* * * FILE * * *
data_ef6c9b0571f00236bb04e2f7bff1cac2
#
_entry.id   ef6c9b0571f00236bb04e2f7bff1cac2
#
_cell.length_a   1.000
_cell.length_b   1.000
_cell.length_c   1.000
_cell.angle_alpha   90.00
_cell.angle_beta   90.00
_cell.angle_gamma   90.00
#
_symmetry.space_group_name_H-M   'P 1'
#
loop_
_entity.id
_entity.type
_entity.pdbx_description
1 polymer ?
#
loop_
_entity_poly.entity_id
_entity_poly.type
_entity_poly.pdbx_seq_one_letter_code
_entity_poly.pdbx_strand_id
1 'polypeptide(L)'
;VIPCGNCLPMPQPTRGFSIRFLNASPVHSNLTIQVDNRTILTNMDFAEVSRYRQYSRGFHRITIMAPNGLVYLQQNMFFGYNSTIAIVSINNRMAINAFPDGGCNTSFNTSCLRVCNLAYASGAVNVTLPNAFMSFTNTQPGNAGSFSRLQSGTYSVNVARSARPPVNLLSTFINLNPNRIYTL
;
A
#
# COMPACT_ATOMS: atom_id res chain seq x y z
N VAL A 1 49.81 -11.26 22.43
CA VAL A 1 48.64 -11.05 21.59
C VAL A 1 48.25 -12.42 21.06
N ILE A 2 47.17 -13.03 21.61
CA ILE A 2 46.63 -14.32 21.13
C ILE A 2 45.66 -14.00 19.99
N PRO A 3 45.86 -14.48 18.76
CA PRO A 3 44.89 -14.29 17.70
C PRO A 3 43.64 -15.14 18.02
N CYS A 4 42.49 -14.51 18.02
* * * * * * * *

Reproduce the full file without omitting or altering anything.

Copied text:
data_ef6c9b0571f00236bb04e2f7bff1cac2
#
_entry.id   ef6c9b0571f00236bb04e2f7bff1cac2
#
_cell.length_a   1.000
_cell.length_b   1.000
_cell.length_c   1.000
_cell.angle_alpha   90.00
_cell.angle_beta   90.00
_cell.angle_gamma   90.00
#
_symmetry.space_group_name_H-M   'P 1'
#
loop_
_entity.id
_entity.type
_entity.pdbx_description
1 polymer ?
#
loop_
_entity_poly.entity_id
_entity_poly.type
_entity_poly.pdbx_seq_one_letter_code
_entity_poly.pdbx_strand_id
1 'polypeptide(L)'
;VIPCGNCLPMPQPTRGFSIRFLNASPVHSNLTIQVDNRTILTNMDFAEVSRYRQYSRGFHRITIMAPNGLVYLQQNMFFGYNSTIAIVSINNRMAINAFPDGGCNTSFNTSCLRVCNLAYASGAVNVTLPNAFMSFTNTQPGNAGSFSRLQSGTYSVNVARSARPPVNLLSTFINLNPNRIYTL
;
A
#
# COMPACT_ATOMS: atom_id res chain seq x y z
N VAL A 1 49.81 -11.26 22.43
CA VAL A 1 48.64 -11.05 21.59
C VAL A 1 48.25 -12.42 21.06
N ILE A 2 47.17 -13.03 21.61
CA ILE A 2 46.63 -14.32 21.13
C ILE A 2 45.66 -14.00 19.99
N PRO A 3 45.86 -14.48 18.76
CA PRO A 3 44.89 -14.29 17.70
C PRO A 3 43.64 -15.14 18.02
N CYS A 4 42.49 -14.51 18.02